Mitsubishi Tanabe Pharma America announced that they have met their goal of making Radicava (edaravone) available to people with ALS by August 2017. The FDA granted marketing approval for Radicava in May, making it the first drug approved in the US in more than 20 years as a treatment for ALS.
Since August, the drug company created an online support hub called Searchlight Support to help patients and physicians alike become educated about the drug, and begin the process to gain access to it when it would become available. Given the immense unmet medical need faced by people with ALS, it is likely that thousands of people with ALS have expressed interest in trying Radicava, and started the process of gaining access through Searchlight Support. Today, the company announced that those that have completed the necessary steps will start getting access to Radicava in the US.
“After 13 years of clinical research and investment, we have reached a seminal moment, which may shift the treatment paradigm for this terrible disease,” said Tom Larson, Chief Commercial Officer, Mitsubishi Tanabe Pharma America in a press release on the company’s website. “As of today, all across the country, conversations between ALS specialists and patients may be substantially different. We are all extremely proud and excited to be a part of bringing RADICAVA and new hope to patients in the U.S.”
Getting Access to Radicava
Only a qualified healthcare provider can prescribe Radicava. Once a person with ALS and their healthcare provider determine Radicava is something to pursue, they can get assistance accessing it, working with insurance companies for coverage and setting up infusion appointments through Searchlight Support. There are several steps that people with ALS need to take in preparing for Radicava treatment, including determining if their insurance company will cover the treatment; a process called benefits investigation.
Some insurance companies may choose to provide coverage by following the FDA approval label for Radicava, whereas others may place additional restrictions on whom they will cover. The Searchlight Support team can help people with ALS navigate this investigation, and make them aware of Patient Assistance Program options offered by the company to reduce cost, including in some cases providing Radicava at no cost for up to two years.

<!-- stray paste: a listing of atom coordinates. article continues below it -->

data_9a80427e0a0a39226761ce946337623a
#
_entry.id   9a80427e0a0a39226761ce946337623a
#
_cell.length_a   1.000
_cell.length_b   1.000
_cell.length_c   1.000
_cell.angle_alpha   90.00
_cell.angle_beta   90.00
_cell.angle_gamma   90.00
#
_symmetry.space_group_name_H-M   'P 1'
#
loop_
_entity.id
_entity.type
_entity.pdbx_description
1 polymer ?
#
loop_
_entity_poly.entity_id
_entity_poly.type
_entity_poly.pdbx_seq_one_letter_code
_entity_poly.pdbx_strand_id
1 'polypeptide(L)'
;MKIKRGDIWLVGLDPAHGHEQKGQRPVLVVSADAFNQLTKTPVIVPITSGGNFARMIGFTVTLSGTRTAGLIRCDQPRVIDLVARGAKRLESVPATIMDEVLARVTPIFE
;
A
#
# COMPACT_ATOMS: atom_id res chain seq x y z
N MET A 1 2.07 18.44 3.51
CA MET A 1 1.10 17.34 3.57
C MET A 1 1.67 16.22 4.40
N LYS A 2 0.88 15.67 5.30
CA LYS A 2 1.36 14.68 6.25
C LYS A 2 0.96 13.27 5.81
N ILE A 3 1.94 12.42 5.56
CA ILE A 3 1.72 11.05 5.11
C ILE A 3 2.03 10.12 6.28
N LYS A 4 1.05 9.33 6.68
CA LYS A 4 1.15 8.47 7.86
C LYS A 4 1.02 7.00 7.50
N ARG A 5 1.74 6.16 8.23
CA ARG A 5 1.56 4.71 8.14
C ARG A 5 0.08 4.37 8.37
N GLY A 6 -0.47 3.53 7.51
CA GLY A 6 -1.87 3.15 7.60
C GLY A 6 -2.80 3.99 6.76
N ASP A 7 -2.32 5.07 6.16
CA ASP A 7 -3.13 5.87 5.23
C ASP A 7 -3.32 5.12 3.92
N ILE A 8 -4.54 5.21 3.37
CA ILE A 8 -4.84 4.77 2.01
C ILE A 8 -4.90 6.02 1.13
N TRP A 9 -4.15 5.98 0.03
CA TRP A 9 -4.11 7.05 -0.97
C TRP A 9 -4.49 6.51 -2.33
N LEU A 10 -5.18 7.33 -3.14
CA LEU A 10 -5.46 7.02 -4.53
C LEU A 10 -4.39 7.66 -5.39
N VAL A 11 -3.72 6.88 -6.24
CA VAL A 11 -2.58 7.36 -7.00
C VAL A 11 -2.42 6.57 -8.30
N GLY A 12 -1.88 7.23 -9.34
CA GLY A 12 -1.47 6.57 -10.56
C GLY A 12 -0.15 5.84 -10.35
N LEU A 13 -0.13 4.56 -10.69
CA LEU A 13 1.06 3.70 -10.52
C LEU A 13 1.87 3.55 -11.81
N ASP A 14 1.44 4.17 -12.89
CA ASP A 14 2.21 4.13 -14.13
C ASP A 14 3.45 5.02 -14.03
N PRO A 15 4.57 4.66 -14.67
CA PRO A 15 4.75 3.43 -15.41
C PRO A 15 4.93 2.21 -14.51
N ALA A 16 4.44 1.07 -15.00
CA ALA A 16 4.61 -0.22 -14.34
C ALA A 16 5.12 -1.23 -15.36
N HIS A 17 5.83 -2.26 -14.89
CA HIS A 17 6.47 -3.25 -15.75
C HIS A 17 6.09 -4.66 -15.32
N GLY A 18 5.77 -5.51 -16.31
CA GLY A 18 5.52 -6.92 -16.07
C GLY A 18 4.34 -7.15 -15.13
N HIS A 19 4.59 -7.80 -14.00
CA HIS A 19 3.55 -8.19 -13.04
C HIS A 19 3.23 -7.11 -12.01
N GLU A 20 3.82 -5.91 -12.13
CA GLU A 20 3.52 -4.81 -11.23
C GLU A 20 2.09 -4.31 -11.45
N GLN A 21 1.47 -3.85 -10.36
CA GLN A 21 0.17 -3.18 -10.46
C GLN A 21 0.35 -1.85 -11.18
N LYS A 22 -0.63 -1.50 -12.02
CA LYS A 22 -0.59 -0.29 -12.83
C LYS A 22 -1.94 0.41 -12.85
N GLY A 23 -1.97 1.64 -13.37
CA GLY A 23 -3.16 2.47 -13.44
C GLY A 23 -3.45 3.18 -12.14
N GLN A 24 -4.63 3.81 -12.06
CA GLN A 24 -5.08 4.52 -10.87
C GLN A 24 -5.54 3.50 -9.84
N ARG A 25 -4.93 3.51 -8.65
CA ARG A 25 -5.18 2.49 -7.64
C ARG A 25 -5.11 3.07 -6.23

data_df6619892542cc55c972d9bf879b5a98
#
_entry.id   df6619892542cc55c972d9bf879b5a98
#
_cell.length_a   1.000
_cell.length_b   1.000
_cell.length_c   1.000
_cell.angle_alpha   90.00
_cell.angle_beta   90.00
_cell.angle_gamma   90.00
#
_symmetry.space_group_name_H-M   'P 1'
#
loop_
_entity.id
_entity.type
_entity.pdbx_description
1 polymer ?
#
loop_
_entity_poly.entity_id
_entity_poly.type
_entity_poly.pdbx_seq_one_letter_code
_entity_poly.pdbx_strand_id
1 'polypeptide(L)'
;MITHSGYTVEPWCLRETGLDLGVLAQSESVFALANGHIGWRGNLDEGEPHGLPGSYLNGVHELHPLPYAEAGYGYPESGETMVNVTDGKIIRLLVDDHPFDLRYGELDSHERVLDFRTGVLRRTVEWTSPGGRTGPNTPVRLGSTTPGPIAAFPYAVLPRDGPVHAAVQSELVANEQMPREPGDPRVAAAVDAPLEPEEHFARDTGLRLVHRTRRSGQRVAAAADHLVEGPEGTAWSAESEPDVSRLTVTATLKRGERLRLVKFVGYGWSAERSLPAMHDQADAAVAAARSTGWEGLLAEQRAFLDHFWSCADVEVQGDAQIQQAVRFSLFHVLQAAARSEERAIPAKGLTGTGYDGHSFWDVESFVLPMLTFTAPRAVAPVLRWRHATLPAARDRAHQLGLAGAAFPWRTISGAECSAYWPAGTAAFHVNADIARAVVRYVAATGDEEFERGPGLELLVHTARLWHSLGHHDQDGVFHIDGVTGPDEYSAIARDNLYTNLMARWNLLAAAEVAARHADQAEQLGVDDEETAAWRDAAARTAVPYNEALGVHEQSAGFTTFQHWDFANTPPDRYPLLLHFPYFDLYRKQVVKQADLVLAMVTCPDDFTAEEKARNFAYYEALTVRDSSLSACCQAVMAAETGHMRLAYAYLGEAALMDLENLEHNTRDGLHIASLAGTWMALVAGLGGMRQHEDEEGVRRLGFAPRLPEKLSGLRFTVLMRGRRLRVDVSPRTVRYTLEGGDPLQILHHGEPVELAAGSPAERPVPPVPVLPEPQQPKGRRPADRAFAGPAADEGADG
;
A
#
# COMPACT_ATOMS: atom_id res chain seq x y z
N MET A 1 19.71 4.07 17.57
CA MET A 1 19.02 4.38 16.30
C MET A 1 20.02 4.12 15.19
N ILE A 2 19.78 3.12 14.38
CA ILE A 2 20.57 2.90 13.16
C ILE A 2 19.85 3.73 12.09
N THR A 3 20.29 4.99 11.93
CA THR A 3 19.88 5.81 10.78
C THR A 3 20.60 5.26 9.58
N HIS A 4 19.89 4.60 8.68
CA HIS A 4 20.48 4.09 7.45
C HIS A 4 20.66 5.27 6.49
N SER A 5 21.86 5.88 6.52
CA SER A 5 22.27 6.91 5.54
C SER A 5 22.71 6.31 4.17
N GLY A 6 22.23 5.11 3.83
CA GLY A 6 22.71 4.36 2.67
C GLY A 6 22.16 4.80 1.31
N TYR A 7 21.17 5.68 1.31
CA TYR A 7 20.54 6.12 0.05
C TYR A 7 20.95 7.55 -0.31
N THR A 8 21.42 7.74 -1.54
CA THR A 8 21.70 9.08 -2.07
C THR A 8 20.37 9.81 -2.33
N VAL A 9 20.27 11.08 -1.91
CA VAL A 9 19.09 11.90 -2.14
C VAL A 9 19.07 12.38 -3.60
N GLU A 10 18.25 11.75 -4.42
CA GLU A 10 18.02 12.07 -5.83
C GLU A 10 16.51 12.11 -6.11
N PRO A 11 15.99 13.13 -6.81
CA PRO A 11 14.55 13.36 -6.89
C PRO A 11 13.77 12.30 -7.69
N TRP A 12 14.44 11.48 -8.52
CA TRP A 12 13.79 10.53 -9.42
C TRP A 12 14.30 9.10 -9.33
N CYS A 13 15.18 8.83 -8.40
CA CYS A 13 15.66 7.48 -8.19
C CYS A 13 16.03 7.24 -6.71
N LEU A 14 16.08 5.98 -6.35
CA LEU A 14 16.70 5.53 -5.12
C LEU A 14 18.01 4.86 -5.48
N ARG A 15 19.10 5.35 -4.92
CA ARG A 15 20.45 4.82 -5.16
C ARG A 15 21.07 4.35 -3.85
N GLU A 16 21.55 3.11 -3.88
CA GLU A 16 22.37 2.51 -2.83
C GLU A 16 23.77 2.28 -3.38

It is important to note that Radicava is given intravenously daily over cycles, generally speaking two weeks on and two weeks off. For more information about the specific dosing regimen of edaravone, see the approved FDA label or visit Radicava.com. Drug delivery via IV can be done in a variety of scenarios, such as at an ALS clinic, at an infusion center or even at a person’s home. Several factors will play a role in where a person with ALS gets their treatment. All options should be discussed with their prescribing healthcare provider.
Should an infusion center be determined the best for an individual, the Searchlight Support team can assist in finding an infusion center near them and setting up those appointments, finding transportation options to them, and other related matters. In many cases, the costs of where a person with ALS receives their treatment will vary and those seeking Radicava will learn about those through the benefits investigation process with their insurance company.
Immediately following the FDA approval of Radicava, the ALS Therapy Development Institute held a detailed webinar with more than 800 people. A recording of that webinar is available online here, while a summary of the approval and clinical trial data is available online here.
A Strong ALS Drug Development Pipeline
Radicava is an important new treatment option that people with ALS ought to know about. It should be discussed with a person’s doctor to determine if it may be right for them. In clinical trials in Japan, the treatment was found to help some people with ALS maintain function longer. While this approval is a huge milestone in the battle against ALS, not everyone with ALS will react to Radicava in the same way. ALS is a complex disorder, with many subtypes, and will require many different treatments being developed and approved. The current pipeline of potential treatments for ALS, such as Cytokinetic’s tirasemtiv and BrainStorm Cell Therapeutics’ NurOwn, in or soon to emerge from clinical trial, is rich with hope. Results from the phase 3 study on tirasemtiv (VITALITY-ALS) are expected within the next several months, including at the International Research Symposium on ALS/MND in Boston.